I’ve currently got a one-way ticket to New Zealand, but it’s not going to stay that way. I wanted to make sure I’d get there in plenty of time for the wedding, so I booked my ticket back in the summer. Now I’m sorting out my travel details. I think I’ll hit up Australia and Hong Kong while I’m away, because, what the heck? Right? Right.

I’ll probably be gone for about 6 weeks, but it could be longer. How do I get this time off? I have a job that fortunately/unfortunately (but more fortunately, at the moment) is done by contract. Yep. 7-week teaching contracts. I’m here for two contracts, then I don’t give my availability for the next one. If I’m back before the start date of the March term, I’ll probably be able to grab some teaching hours then.

But that’ll all go up in smoke if my Italian work Visa comes through. Fingers crossed, and if the gods of bureaucracy smile upon me, I’ll be heading over to Italy in the spring for some undetermined amount of time. Until I get itchy feet again, and feel the need to go somewhere else.

People ask me all the time where I’m off to next and how I can make it all work for me. I’m still muddling through, making mistakes, but, at the moment I’m happy with this “nomadic” life I’ve created. It means I get to do interesting things, in interesting places, with interesting people.

Mud baths in Turkey! Photo credit: Lance Jackson

Having a mud bath in Turkey. Photo credit: Lance Jackson

This post is the intro to a short series I’m planning to publish here, entitled How To Become A Nomad (And Not Give Up Everything). I’m aiming to let you in on a few of the tips and tricks I use to juggle my life, pack in all this extended travel and not have to pawn all my possessions. Look for the first installments in coming weeks.

Practical Italy: 5 Things to Consider When Planning a Trip to Italy


Not Just Another "Dolce Vita"Before you know it, “travel season” will be upon us. Planning a trip to Italy? Before you book, make sure you take a look at these things to consider when planning a trip to Italy. Keep in mind that Italy doesn’t work like Canada or the US or England or really, like anywhere else, so the more thought you put into your trip, the better.

1. When are you planning on going? Your experience will differ depending on when you travel to Italy. I’d say anywhere between May – September would be considered high season. Prices of everything will be at their peak, lines will be longest, temperatures will be warmest, and beaches will be the most crowded, especially in August. For many things, it would be extremely wise to book ahead (everything from tickets to the Coliseum to hotel reservations) and pay the small booking fee that accompanies such things in Italy. Trust me, the few euros you spent booking your tickets is so worth it when you pass by all the poor schleps standing in line under the blazing Roman sun to get a glimpse at the Coliseum. With your pre-reserved tickets, you’ll breeze right by and into the Emperors’ playground senza problemi.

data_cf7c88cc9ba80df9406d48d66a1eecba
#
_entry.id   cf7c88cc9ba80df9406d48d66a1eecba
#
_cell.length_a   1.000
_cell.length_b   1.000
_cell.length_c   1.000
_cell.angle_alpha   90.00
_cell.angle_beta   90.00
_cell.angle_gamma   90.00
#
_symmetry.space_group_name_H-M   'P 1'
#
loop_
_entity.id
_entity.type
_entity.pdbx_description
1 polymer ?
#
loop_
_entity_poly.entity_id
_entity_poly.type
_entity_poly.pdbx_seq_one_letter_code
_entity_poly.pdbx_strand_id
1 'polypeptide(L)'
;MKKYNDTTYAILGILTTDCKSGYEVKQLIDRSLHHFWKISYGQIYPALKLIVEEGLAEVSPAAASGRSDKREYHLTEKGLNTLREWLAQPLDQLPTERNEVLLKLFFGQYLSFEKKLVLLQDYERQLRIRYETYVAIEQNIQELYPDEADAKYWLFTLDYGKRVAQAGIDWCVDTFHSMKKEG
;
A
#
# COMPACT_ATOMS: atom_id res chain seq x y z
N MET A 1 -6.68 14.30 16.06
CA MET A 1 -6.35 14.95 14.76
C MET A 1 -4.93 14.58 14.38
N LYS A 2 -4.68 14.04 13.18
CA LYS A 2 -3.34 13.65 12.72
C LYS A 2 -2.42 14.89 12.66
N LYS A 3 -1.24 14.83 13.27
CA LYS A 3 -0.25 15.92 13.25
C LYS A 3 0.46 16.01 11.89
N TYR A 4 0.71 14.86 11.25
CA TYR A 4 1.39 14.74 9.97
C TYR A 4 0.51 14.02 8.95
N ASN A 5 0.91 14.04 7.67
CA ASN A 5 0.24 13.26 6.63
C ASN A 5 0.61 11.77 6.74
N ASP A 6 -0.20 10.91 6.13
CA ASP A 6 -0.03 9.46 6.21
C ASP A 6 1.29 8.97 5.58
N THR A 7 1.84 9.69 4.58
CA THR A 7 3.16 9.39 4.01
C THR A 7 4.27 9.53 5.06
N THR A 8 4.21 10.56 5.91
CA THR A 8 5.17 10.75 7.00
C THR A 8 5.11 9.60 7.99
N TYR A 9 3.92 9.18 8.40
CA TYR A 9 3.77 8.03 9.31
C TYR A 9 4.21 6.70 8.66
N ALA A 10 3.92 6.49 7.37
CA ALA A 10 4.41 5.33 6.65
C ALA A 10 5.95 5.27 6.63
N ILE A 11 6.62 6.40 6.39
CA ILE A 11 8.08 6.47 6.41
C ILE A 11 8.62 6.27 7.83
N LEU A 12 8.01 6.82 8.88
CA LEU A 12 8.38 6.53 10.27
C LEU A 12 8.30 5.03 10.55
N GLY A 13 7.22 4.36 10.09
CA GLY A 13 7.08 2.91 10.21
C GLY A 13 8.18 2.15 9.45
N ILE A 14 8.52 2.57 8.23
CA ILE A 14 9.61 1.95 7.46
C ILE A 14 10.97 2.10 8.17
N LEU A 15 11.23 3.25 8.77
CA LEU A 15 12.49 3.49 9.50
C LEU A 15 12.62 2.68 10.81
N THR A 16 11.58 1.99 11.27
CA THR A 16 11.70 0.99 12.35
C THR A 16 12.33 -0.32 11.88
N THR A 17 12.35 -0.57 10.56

Looking for a calmer time? Try October or April, but be sure to avoid Easter.

Cinque Terre-10

The Cinque Terre beaches in August.

2. What are you planning on doing? Italy offers something for everyone, in my humble opinion. But I’d say it’s best (especially if you’re travelling in high season) to figure out exactly what you want to do and where you want to do it, in order to make sure you have the best Italian experience possible. I’m not saying jam-pack your trip full of things and run around with a never ending ‘To Do” list, but have an idea of what there is to see and where you can see it. Don’t go to Florence if you think you want Roman ruins, and don’t bother with the Cinque Terre if you’re looking for the Renaissance.

Then, if your top thing to do in Florence is “sample as much gelato as possible”, there’s no need for heavy planning, except for maybe mapping out a few gelaterie. But if you just have to get in to see the David, and walk the Vasari Corridor, and take a painting class, and visit Santa Croce, and catch a game of Calcio Fiorentino, you need to get your organizational skills out and do some planning.

Many things are closed on odd days of the week and can have interesting hours, reservation policies, dress codes, etc. Best to do your homework in advance, then there won’t be any surprises eating up your precious time in Florence.

The Boot

The Boot

One more piece of advice: Don’t go somewhere just because you’ve heard the name.  If you’ve heard of Pompeii but you don’t know (or care) what happened there, then don’t go! The Travel Gods will not thunder down upon you. This is your trip, and the only person you have to please is yourself. Who cares if all the guidebooks say to go there? If you don’t have any interest in a place, don’t waste your time and money on it.